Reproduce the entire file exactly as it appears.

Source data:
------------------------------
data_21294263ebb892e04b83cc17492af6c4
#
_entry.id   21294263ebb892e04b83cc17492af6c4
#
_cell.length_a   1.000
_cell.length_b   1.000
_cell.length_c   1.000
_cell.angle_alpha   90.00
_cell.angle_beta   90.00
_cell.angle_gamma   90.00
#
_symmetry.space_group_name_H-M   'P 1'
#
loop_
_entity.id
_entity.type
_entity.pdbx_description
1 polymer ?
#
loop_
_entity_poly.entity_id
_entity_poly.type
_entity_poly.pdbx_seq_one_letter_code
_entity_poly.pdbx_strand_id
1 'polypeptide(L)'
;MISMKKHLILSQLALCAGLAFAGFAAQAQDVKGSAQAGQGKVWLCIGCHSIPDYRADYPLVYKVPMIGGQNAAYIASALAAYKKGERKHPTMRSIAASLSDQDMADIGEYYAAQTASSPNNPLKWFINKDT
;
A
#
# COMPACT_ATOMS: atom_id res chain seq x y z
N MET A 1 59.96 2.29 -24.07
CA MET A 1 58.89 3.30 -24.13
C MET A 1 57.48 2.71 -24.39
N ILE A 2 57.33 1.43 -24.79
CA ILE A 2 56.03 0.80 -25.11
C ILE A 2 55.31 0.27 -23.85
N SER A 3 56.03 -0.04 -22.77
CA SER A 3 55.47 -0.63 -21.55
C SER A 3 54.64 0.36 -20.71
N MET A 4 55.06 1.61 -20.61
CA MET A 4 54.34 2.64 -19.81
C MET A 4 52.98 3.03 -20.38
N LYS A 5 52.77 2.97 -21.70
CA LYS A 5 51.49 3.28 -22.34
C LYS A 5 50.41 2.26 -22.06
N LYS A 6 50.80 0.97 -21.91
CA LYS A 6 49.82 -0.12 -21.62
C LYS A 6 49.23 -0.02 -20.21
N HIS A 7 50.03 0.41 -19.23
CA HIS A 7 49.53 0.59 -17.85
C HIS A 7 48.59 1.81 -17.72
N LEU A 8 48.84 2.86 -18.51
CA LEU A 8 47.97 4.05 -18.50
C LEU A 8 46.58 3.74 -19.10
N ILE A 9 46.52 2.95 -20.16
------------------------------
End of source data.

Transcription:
data_21294263ebb892e04b83cc17492af6c4
#
_entry.id   21294263ebb892e04b83cc17492af6c4
#
_cell.length_a   1.000
_cell.length_b   1.000
_cell.length_c   1.000
_cell.angle_alpha   90.00
_cell.angle_beta   90.00
_cell.angle_gamma   90.00
#
_symmetry.space_group_name_H-M   'P 1'
#
loop_
_entity.id
_entity.type
_entity.pdbx_description
1 polymer ?
#
loop_
_entity_poly.entity_id
_entity_poly.type
_entity_poly.pdbx_seq_one_letter_code
_entity_poly.pdbx_strand_id
1 'polypeptide(L)'
;MISMKKHLILSQLALCAGLAFAGFAAQAQDVKGSAQAGQGKVWLCIGCHSIPDYRADYPLVYKVPMIGGQNAAYIASALAAYKKGERKHPTMRSIAASLSDQDMADIGEYYAAQTASSPNNPLKWFINKDT
;
A
#
# COMPACT_ATOMS: atom_id res chain seq x y z
N MET A 1 59.96 2.29 -24.07
CA MET A 1 58.89 3.30 -24.13
C MET A 1 57.48 2.71 -24.39
N ILE A 2 57.33 1.43 -24.79
CA ILE A 2 56.03 0.80 -25.11
C ILE A 2 55.31 0.27 -23.85
N SER A 3 56.03 -0.04 -22.77
CA SER A 3 55.47 -0.63 -21.55
C SER A 3 54.64 0.36 -20.71
N MET A 4 55.06 1.61 -20.61
CA MET A 4 54.34 2.64 -19.81
C MET A 4 52.98 3.03 -20.38
N LYS A 5 52.77 2.97 -21.70
CA LYS A 5 51.49 3.28 -22.34
C LYS A 5 50.41 2.26 -22.06
N LYS A 6 50.80 0.97 -21.91
CA LYS A 6 49.82 -0.12 -21.62
C LYS A 6 49.23 -0.02 -20.21
N HIS A 7 50.03 0.41 -19.23
CA HIS A 7 49.53 0.59 -17.85
C HIS A 7 48.59 1.81 -17.72
N LEU A 8 48.84 2.86 -18.51
CA LEU A 8 47.97 4.05 -18.50
C LEU A 8 46.58 3.74 -19.10
N ILE A 9 46.52 2.95 -20.16